The 50th anniversary of the Ford Mustang hasn’t gone unnoticed by the rest of the industry, including the muscle car ’s fiercest rival, the Chevrolet Camaro . In a move that’s a nod of respect to the rivalry, the Camaro — of all cars — has just wished the Mustang a happy 50 years.
If you’re thinking that this move is merely a publicity ploy by Chevrolet , there’s a good chance that you’re right. Partly, at least. But you can’t deny that there’s also some graciousness behind the act; after all, Chevrolet did recognize the Mustang as the original pony car and that the "healthy competition" between the two Camaro and the Mustang has benefited both models tremendously. I take mild issue with Chevy’s claim of the Mustang as the "original" pony car, as the the Barracuda actually predated the Mustang by a few weeks making it the actual original pony car. But it is commonly accepted that the `Stang receives this title, so I am outnumbered.
“For five decades, the Camaro and the Mustang have been battling it out in every possible setting,” GM’s Executive Vice President of Global Product Development Mark Reuss said in a statement. “These two cars have been striving to beat each other on the track, on the drag strip and on the streets. That competition is a big part of why both cars are so amazing, and so popular, today.”
There’s a whole lot of truth to that and the respect between both models is evident by this respectful gesture by the Camaro.
Click past the jump to read more about Camaro and Mustang.
The fifth-generation Chevrolet Camaro broke cover in 2010, and went into production in late-January 2011. For the 2014 model year, the Camaro received an update when Chevy restyled the front and rear fascias, and released the all-new Z/28.
It’s not a new-generation model like the 2015 Mustang, but that one is expected to arrive soon.
For now, the 2015 Camaro trudges on in its refreshed fifth generation look with a 6.2-liter, V-8 engine with 426 horsepower and 420 pound-feet of torque, while the base model offers a 323-horsepower, V-6 engine.
The 2014 Camaro is priced from $23,455.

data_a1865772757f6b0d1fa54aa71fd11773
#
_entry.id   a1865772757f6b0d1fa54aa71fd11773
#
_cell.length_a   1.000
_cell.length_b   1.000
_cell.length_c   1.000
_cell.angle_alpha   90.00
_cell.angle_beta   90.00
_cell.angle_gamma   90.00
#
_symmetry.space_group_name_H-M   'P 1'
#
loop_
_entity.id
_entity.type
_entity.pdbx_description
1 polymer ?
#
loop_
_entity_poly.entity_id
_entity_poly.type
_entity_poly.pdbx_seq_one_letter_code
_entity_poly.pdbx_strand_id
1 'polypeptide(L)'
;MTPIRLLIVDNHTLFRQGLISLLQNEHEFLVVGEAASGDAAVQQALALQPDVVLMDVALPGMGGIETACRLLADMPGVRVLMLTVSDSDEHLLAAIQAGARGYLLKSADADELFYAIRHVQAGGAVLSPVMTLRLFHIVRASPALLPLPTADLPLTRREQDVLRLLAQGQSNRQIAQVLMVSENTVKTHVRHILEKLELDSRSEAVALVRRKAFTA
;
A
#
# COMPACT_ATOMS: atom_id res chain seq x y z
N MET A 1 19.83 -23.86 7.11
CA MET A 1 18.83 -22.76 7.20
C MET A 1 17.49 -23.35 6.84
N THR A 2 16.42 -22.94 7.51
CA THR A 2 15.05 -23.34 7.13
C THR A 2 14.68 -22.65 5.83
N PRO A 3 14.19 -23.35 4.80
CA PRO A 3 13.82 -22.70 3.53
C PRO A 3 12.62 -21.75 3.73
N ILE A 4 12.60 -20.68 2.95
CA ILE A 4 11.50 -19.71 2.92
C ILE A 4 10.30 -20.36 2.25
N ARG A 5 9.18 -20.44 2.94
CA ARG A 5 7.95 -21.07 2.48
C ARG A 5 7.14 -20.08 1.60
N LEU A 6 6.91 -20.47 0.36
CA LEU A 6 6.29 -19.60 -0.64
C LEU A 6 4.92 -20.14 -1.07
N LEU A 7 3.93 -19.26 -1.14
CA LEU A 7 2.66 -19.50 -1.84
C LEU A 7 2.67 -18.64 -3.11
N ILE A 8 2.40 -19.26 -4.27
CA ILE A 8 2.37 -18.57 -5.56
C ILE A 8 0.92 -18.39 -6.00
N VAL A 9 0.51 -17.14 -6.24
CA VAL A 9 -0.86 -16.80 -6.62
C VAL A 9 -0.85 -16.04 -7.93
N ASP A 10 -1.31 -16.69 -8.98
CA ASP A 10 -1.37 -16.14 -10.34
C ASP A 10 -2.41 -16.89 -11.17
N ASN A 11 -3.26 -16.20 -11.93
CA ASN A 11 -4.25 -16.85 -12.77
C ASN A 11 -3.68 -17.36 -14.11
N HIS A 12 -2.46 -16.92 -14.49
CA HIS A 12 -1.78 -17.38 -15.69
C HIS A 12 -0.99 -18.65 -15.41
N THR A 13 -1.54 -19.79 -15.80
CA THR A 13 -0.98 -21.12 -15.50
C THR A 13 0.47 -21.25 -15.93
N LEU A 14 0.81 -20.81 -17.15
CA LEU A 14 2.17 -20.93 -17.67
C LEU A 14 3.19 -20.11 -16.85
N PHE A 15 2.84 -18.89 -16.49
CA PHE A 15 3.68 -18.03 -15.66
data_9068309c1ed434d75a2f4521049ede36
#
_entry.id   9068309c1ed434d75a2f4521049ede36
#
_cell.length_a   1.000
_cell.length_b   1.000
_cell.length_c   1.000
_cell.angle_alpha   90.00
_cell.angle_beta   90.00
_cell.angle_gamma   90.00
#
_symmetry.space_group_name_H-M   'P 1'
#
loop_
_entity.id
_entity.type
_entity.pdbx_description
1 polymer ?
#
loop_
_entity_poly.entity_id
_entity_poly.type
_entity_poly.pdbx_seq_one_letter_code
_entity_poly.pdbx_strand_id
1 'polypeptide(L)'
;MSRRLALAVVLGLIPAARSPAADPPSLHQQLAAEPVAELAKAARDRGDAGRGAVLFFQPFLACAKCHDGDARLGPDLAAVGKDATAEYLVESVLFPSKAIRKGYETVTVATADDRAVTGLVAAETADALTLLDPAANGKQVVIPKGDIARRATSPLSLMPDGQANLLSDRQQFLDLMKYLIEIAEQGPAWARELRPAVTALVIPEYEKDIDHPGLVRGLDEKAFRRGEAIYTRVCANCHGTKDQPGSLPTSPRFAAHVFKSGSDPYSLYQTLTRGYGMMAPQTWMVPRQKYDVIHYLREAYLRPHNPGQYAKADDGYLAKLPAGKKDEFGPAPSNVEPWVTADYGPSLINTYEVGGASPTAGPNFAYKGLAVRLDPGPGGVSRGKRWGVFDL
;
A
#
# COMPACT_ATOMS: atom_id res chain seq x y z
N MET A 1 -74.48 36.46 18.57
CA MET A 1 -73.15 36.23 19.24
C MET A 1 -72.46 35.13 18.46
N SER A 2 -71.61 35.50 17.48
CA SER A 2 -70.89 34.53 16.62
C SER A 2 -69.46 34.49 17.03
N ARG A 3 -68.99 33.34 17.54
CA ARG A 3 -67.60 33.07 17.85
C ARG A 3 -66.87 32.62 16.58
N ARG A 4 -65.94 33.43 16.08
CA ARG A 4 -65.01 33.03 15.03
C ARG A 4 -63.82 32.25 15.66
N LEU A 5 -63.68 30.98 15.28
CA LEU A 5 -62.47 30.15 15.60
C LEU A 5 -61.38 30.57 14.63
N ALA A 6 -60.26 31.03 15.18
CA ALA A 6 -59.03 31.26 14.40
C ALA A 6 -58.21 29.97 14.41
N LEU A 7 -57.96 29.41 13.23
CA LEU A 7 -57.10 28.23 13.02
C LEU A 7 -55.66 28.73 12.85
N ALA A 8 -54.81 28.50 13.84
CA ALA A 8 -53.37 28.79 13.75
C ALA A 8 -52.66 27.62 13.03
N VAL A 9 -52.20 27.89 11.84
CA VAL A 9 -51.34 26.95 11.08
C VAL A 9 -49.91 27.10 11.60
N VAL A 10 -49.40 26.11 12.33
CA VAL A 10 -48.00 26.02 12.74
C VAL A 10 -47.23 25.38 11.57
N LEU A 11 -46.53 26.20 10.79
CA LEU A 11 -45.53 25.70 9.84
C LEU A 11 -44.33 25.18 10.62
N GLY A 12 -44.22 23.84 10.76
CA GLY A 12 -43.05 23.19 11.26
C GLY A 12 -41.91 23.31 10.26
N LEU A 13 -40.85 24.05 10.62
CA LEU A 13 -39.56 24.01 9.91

Gallery Chevrolet Camaro SS
The all-new 2015 Ford Mustang is a huge step forward for the classic American pony car, allowing it to at least separate itself from the Camaro until the latter’s next generation model arrives in the next few years.
An entire host of engines are available in the new Mustang: the carryover 3.7-liter, naturally aspirated V-6, an all-new 2.3-liter EcoBoost in-line four, and the top-dog, 5.0-liter, naturally aspirated V-8. Power is managed by either a six-speed manual from Getrag or a six-speed automatic.
The interior of the 2015 Mustang has also been completely reworked to include a new suite of infotainment gadgetry and electronics helps push the 2015 Mustang into the future and makes it more competitive in its segment.
Gallery Ford Mustang
Ever since the days of the Hatfields and the McCoys, rivalries have been a cornerstone of American culture. Some become endlessly bitter feuds. Others, like the healthy competition between the Chevrolet Camaro and Ford Mustang, become a driving force for constant improvement.
“For five decades, the Camaro and the Mustang have been battling it out in every possible setting,” said Mark Reuss, executive vice president, GM Global Product Development. “These two cars have been striving to beat each other on the track, on the drag strip and on the streets. That competition is a big part of why both cars are so amazing, and so popular, today.”
To celebrate the 50th Anniversary of the Mustang, industry experts offer perspectives on four iconic American rivalries:
Camaro vs. Mustang
The Ford Mustang was introduced 50 years ago this week, creating a new class of transportation, the pony car. Three years later, Chevrolet introduced the Camaro as a direct competitor to the Mustang, and created one of the most enduring rivalries in the automotive industry.
“The new Camaro hit the ground running, and it’s been a battle royale ever since with the bowtie vs. the blue oval,” said Ken Gross, an automotive journalist for 40 years whose pieces have appeared in AutoWeek and The Robb Report. “Chevy readily admits its Camaro is constantly getting better, thanks to intense competition from Ford, and I’d agree.”